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Snowy Bluebird by Carol Dandrade

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Her Scream

Marylou Mansfield

I recall the day I heard that awful scream—the one that curdles the blood—the one that speaks to pain and fear—the one we dreaded.

Mother had looked us straight in the eyes. Her face was ashen. Her expression was fierce and wild like a cornered animal. She quickly stuffed some crackers and an apple in my skirt pocket then pushed us toward the hidden storm shelter; my brother first, then me.

“Whatever happens, stay in here until you hear nothing. Do not come out until all is quiet. Stay together, always. Remember, I love you.”

With those words spoken, she slammed the shelter door. I locked it from the inside, as I was taught to do. We heard her push Papa’s large bookcase to block the shelter door. We imagined she was quickly straightening Grandmother’s faded red oval rug and rearranging the two big arm chairs in place.

My brother whispered, “Why is she sweeping?”

“So that there is no sign of furniture being moved,” I replied. “She is making sure no one will find us. Now, we wait and whatever we hear we must be totally silent. Put your hand over your mouth like this.” I showed him.

My brother reflected my action.

Time was absent; no clock, no candle lit. We just huddled. I had one arm around my brother and we both kept one hand covering our mouths. We waited and listened.

The sound of large vehicles seemed to grow louder. We could feel the vibrations on the dirt floor underneath us as dust from the ceiling above us filtered down crusting on our faces. We both muffled our breathing and need to cough. The roll of the tracks made me think these were tanks, army tanks. I did not say a word, but I could imagine my brother thought the same. He looked at me. In the darkness, I could barely make out his confirming response.

Fear gripped us both at that very moment. We could distinguish trudging sounds of boots, many of them. They weren’t marching. They were running and scattering. Louder voices indicated they were in the garden on the side of the house. Most likely, they were devouring our harvest food.

We covered our heads with my sweater to feel more protected.

Then stomping sounds came up onto the porch. The sound shook the bookcase and rattled Mother’s special china dishes set on the table. Mother ran out of the front door. We could hear her voice trail away from the house. She was drawing the intruders away from us.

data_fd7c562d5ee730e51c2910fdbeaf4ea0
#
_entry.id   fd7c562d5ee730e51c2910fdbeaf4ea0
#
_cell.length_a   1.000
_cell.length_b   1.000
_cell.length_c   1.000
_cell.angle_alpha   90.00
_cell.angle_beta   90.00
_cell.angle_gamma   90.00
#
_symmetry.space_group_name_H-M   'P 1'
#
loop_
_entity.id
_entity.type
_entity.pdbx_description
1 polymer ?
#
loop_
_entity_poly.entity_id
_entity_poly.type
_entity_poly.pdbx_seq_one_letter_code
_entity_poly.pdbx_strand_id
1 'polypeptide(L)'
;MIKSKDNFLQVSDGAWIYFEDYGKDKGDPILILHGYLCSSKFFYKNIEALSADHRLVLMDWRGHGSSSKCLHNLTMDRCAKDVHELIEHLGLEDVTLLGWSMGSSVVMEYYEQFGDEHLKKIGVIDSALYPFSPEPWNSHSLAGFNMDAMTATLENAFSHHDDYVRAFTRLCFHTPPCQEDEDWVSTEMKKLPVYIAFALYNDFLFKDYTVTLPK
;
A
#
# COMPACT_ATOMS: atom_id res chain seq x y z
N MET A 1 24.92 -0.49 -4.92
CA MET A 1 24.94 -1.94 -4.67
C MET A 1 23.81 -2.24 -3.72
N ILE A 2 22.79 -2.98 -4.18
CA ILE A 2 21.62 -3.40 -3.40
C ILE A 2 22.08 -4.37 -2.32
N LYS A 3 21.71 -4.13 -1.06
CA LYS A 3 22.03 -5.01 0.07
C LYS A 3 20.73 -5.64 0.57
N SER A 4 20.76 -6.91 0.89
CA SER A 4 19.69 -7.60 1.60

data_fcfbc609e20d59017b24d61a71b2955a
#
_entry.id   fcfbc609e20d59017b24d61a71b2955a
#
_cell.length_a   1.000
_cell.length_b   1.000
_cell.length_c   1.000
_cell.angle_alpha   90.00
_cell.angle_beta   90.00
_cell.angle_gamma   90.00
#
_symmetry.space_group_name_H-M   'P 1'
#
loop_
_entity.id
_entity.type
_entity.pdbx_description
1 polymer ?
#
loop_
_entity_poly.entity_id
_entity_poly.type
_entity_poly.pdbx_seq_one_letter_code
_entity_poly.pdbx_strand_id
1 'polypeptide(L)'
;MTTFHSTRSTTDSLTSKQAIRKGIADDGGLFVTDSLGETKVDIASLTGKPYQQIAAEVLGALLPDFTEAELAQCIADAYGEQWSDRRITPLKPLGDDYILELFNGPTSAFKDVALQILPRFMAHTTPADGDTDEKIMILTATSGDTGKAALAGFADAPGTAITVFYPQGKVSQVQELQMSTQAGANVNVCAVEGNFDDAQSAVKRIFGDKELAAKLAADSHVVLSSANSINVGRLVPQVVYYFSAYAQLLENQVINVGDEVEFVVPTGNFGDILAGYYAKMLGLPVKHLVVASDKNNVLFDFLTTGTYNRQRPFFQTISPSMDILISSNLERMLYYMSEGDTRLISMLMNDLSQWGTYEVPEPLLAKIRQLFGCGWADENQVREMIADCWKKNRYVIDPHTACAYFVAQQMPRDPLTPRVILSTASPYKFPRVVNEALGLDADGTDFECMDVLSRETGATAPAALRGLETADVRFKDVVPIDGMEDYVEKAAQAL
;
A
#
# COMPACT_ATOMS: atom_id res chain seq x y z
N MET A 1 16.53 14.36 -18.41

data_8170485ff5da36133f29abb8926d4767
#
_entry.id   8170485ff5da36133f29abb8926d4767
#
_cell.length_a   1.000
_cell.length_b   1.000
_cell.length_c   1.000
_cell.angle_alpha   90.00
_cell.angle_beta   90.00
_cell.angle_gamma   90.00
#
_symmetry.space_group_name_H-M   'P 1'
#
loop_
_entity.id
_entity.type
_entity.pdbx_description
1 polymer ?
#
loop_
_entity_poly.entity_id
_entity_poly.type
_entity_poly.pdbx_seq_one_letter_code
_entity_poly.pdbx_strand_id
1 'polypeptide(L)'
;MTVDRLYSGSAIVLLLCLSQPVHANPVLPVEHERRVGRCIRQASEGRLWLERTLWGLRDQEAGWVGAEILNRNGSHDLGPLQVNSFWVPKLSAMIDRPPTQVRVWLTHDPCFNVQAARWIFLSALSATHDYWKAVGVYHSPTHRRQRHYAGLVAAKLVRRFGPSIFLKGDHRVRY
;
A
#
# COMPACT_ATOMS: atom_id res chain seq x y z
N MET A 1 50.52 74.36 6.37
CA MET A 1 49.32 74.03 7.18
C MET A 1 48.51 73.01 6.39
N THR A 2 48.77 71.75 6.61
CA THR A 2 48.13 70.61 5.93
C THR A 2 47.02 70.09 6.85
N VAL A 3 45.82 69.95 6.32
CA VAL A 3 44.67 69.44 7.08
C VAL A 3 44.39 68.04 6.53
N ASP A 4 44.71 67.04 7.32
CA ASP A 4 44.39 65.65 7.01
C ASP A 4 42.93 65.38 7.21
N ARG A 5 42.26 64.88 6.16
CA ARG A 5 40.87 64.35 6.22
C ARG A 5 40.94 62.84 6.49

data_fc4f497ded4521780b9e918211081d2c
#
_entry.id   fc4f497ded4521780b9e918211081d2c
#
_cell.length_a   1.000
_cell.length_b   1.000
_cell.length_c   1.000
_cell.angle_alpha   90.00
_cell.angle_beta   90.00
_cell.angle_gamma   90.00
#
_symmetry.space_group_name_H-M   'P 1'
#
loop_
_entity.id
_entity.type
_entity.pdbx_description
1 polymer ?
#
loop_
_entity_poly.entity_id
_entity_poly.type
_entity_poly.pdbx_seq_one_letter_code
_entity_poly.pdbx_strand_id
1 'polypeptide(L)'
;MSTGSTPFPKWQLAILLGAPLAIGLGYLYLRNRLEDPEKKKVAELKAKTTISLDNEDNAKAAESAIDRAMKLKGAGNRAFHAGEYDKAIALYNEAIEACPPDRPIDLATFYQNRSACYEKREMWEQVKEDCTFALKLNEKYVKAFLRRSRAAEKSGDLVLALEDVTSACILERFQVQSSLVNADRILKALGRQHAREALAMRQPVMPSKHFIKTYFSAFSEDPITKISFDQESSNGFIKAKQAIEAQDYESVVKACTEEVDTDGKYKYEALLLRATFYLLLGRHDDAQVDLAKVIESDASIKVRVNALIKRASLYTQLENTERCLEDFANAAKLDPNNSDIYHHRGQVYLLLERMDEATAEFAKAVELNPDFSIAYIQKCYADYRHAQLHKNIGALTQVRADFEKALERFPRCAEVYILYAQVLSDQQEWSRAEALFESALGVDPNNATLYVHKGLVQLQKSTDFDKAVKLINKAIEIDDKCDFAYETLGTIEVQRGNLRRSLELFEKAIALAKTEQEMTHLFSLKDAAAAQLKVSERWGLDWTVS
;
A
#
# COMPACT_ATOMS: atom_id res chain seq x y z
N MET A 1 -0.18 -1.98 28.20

That is when my brother and I heard that dreadful scream. I shall never forget the shatter of such a sound. I hoped he would forget. We rarely talked about it until later in life. We both tightened our hands over our mouths. “No noise! No noise!” I kept thinking.

I tried to keep track of time. A pail of water was set next to my feet. I made sure my brother and I drank from the ladle, one scoop only, sensing we may need to ration. We nibbled on the crackers crumbled in my pocket.

My brother fell asleep at some point. He kept his little hand covering his mouth even in sleep. I could feel his body slump on my shoulder. I listened and heard footsteps pounding all around the house, inside and out. The large vehicles with their idling engines remained camped nearby.

I could hear laughing and talking—loud talking—but, I did not understand the language. It must have been the “speak” of “those devils.” Mother always told us, “watch out for those devils. If you see them, run as fast as you can into the woods. Hide there and don’t look back.”

After the scream, I never heard my Mother’s voice again.

Finally, the boot sounds receded from the house and the porch and the garden. Then the lumbering sounds of the vehicles rolled away toward town. I hoped someone would know they were coming. I insisted that my brother and I wait longer before venturing out from our protected hiding place. He nodded his head in agreement.

Sometime in the later hours, I tapped my brother on the shoulder and said, “Let’s go, NOW.” I unlocked the shelter door and we slowly opened it from the inside. We braced our backs against the big bookcase and pushed just enough to move it, so we could squeeze our bodies through the slight opening. We had practiced this many times. Mother had made sure we could do it.

The house was a disaster. There were broken china dishes strewn everywhere; dirt and food and wine bottles scattered about. We crawled on our hands and knees through the kitchen and onto the porch. There was no sign of Mother. I called to her in my loudest whisper voice. Still there was no answer.

Together, my brother and I stood and walked bravely, yet, cautiously into the side garden. The garden was demolished and torn apart by all of the stomping boots. One small pink rose was left on Mother’s treasured rose bush. Next to the lonely flower lay Mother’s apron and head scarf.

They were drenched in blood.